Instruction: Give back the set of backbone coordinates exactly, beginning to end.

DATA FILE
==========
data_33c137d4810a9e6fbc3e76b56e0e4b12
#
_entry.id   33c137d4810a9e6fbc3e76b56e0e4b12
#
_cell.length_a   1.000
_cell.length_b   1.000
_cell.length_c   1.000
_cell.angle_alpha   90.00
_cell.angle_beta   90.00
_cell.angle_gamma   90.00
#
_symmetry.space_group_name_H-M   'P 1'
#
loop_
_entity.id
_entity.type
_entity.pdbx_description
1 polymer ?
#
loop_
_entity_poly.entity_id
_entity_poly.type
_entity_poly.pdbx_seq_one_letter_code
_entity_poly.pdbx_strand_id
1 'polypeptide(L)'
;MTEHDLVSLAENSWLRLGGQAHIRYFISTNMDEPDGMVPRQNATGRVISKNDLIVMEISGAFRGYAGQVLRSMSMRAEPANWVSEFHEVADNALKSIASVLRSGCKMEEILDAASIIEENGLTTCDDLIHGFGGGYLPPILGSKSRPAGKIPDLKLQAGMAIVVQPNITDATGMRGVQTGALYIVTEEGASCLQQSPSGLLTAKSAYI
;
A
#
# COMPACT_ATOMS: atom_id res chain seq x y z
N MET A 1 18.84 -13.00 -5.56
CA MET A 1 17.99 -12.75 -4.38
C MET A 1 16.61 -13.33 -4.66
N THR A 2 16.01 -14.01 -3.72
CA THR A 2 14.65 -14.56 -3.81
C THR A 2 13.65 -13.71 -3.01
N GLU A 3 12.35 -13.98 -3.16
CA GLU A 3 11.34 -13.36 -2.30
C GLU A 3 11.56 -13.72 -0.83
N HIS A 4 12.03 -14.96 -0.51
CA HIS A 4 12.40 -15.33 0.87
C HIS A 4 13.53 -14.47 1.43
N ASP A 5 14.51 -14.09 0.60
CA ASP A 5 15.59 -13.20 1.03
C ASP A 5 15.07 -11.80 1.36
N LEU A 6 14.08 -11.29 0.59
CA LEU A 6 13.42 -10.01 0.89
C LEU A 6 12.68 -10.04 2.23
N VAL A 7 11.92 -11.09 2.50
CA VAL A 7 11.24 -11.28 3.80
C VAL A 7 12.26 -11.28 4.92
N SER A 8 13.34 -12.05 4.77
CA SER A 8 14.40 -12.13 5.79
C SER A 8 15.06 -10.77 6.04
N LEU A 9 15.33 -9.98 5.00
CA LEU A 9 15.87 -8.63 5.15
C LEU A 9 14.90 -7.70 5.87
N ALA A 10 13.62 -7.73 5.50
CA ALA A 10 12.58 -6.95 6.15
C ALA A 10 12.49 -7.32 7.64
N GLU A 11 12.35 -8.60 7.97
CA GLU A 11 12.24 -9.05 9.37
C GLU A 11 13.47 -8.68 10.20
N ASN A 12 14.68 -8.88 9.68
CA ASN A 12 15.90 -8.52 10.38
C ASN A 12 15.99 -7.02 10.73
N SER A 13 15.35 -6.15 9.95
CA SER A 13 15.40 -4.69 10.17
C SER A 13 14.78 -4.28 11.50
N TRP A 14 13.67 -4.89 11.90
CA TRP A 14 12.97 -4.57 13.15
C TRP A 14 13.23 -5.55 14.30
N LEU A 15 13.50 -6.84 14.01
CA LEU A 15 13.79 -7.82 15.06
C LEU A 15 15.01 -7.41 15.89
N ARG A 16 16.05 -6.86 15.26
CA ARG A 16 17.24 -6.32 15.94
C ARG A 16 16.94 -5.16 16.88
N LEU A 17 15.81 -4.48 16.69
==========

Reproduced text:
data_33c137d4810a9e6fbc3e76b56e0e4b12
#
_entry.id   33c137d4810a9e6fbc3e76b56e0e4b12
#
_cell.length_a   1.000
_cell.length_b   1.000
_cell.length_c   1.000
_cell.angle_alpha   90.00
_cell.angle_beta   90.00
_cell.angle_gamma   90.00
#
_symmetry.space_group_name_H-M   'P 1'
#
loop_
_entity.id
_entity.type
_entity.pdbx_description
1 polymer ?
#
loop_
_entity_poly.entity_id
_entity_poly.type
_entity_poly.pdbx_seq_one_letter_code
_entity_poly.pdbx_strand_id
1 'polypeptide(L)'
;MTEHDLVSLAENSWLRLGGQAHIRYFISTNMDEPDGMVPRQNATGRVISKNDLIVMEISGAFRGYAGQVLRSMSMRAEPANWVSEFHEVADNALKSIASVLRSGCKMEEILDAASIIEENGLTTCDDLIHGFGGGYLPPILGSKSRPAGKIPDLKLQAGMAIVVQPNITDATGMRGVQTGALYIVTEEGASCLQQSPSGLLTAKSAYI
;
A
#
# COMPACT_ATOMS: atom_id res chain seq x y z
N MET A 1 18.84 -13.00 -5.56
CA MET A 1 17.99 -12.75 -4.38
C MET A 1 16.61 -13.33 -4.66
N THR A 2 16.01 -14.01 -3.72
CA THR A 2 14.65 -14.56 -3.81
C THR A 2 13.65 -13.71 -3.01
N GLU A 3 12.35 -13.98 -3.16
CA GLU A 3 11.34 -13.36 -2.30
C GLU A 3 11.56 -13.72 -0.83
N HIS A 4 12.03 -14.96 -0.51
CA HIS A 4 12.40 -15.33 0.87
C HIS A 4 13.53 -14.47 1.43
N ASP A 5 14.51 -14.09 0.60
CA ASP A 5 15.59 -13.20 1.03
C ASP A 5 15.07 -11.80 1.36
N LEU A 6 14.08 -11.29 0.59
CA LEU A 6 13.42 -10.01 0.89
C LEU A 6 12.68 -10.04 2.23
N VAL A 7 11.92 -11.09 2.50
CA VAL A 7 11.24 -11.28 3.80
C VAL A 7 12.26 -11.28 4.92
N SER A 8 13.34 -12.05 4.77
CA SER A 8 14.40 -12.13 5.79
C SER A 8 15.06 -10.77 6.04
N LEU A 9 15.33 -9.98 5.00
CA LEU A 9 15.87 -8.63 5.15
C LEU A 9 14.90 -7.70 5.87
N ALA A 10 13.62 -7.73 5.50
CA ALA A 10 12.58 -6.95 6.15
C ALA A 10 12.49 -7.32 7.64
N GLU A 11 12.35 -8.60 7.97
CA GLU A 11 12.24 -9.05 9.37
C GLU A 11 13.47 -8.68 10.20
N ASN A 12 14.68 -8.88 9.68
CA ASN A 12 15.90 -8.52 10.38
C ASN A 12 15.99 -7.02 10.73
N SER A 13 15.35 -6.15 9.95
CA SER A 13 15.40 -4.69 10.17
C SER A 13 14.78 -4.28 11.50
N TRP A 14 13.67 -4.89 11.90
CA TRP A 14 12.97 -4.57 13.15
C TRP A 14 13.23 -5.55 14.30
N LEU A 15 13.50 -6.84 14.01
CA LEU A 15 13.79 -7.82 15.06
C LEU A 15 15.01 -7.41 15.89
N ARG A 16 16.05 -6.86 15.26
CA ARG A 16 17.24 -6.32 15.94
C ARG A 16 16.94 -5.16 16.88
N LEU A 17 15.81 -4.48 16.69